When I teach advanced student writers, I always mention how the best nonfiction prose sticks close to idiomatic language while also avoiding clichés. That’s a tall order, for a number of reasons. For one thing, idioms and clichés sometimes overlap.
Consider, for instance, my use of “tall order” above. Idiom or cliché? I think it sits on the brink of cliché, but is ultimately idiom. What’s the difference? Both idioms and clichés consist of wording we’ve heard before, but a cliché is boring, tired, or, as style impresario William Strunk, Jr. would say, “bankrupt.” An idiom, on the other hand, makes the reader feel as if he’s sharing somehow with the writer, sharing in an understanding of how the language operates and what the idiom refers to. An idiom builds rapport; it makes the reader as glad to come upon it as the writer is to have thought of it. A cliché, by contrast, puts off the reader, who’s heard it too many times before, especially if it’s colorful, and doesn’t ever want to hear it again. “Dark night of the soul” is a good example. It’s over-used, precious, and melodramatic, to boot. It pushes the reader away.
When I try to explain the concept of an idiom to my students, I describe it as the way a native speaker writes. Nonidiomatic wording, by the same token, seems to emanate from a person who isn’t entirely literate in English. Sadly, even technically native speakers are capable of producing language that seems as if it belongs to someone who isn’t immersed in the language. When hare-brained appears as hair-brained, the writer has a bigger problem than spelling; she’s missed the humor essential to the idiom’s meaning: that a person’s behavior or thoughts seem to have proceeded from a brain the size of a rabbit’s (as opposed to the width of a hair). If toe the line is written tow the line, the spirit of the idiom is mistranslated: although toe-ing and towing are both feats, the idiom’s concept involves the finesse of the first, not the brawn of the second. When reign in substitutes for rein in, the visual of controlling a horse with reins is lost.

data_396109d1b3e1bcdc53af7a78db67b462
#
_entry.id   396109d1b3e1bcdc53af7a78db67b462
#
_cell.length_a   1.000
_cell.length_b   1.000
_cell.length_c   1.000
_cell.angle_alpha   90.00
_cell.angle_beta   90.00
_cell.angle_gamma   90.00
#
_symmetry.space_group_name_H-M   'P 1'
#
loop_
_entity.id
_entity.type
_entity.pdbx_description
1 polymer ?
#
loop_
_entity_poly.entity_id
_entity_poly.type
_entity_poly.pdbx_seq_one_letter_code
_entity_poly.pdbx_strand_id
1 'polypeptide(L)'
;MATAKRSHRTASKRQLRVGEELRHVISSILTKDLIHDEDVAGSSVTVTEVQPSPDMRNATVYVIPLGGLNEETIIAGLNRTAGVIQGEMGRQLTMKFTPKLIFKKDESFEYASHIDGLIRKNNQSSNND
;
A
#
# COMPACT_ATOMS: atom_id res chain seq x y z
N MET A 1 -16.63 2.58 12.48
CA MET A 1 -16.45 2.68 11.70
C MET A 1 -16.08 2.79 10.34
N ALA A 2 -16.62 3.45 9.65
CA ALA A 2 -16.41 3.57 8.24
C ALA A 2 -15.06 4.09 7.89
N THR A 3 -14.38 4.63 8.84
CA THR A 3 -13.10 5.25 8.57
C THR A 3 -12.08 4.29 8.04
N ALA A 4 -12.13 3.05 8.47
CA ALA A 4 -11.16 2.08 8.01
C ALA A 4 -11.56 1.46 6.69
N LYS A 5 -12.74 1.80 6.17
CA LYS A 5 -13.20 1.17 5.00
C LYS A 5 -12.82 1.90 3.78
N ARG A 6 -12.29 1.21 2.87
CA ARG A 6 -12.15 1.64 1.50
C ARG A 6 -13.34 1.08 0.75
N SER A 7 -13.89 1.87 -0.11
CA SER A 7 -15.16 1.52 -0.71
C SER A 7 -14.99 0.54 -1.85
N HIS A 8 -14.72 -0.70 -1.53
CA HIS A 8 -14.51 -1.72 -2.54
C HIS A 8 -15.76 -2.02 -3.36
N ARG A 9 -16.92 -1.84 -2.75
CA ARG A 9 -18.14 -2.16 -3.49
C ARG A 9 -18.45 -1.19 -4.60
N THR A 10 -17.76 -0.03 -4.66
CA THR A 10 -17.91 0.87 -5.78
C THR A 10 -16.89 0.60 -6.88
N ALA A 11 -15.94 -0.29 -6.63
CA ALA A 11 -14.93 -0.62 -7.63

Speaking of idiomatic expression, cliché is a noun whose adjectival form is clichéd. To use cliché as an adjective, as in “His speech was so cliché,” is nonidiomatic. It exposes the writer as someone who hasn’t read much. Learning to write idiomatically requires lots of reading to see how the language is put together.
It also involves, to use another idiom that verges on cliché, both good news and bad. The bad news is that English, possibly more than any other known language, abounds in idioms, making English idiomatic language difficult to learn. The good news is that English, being rich in idioms, presents never-ending, lavish learning and creative opportunities for people who relish words and expressions.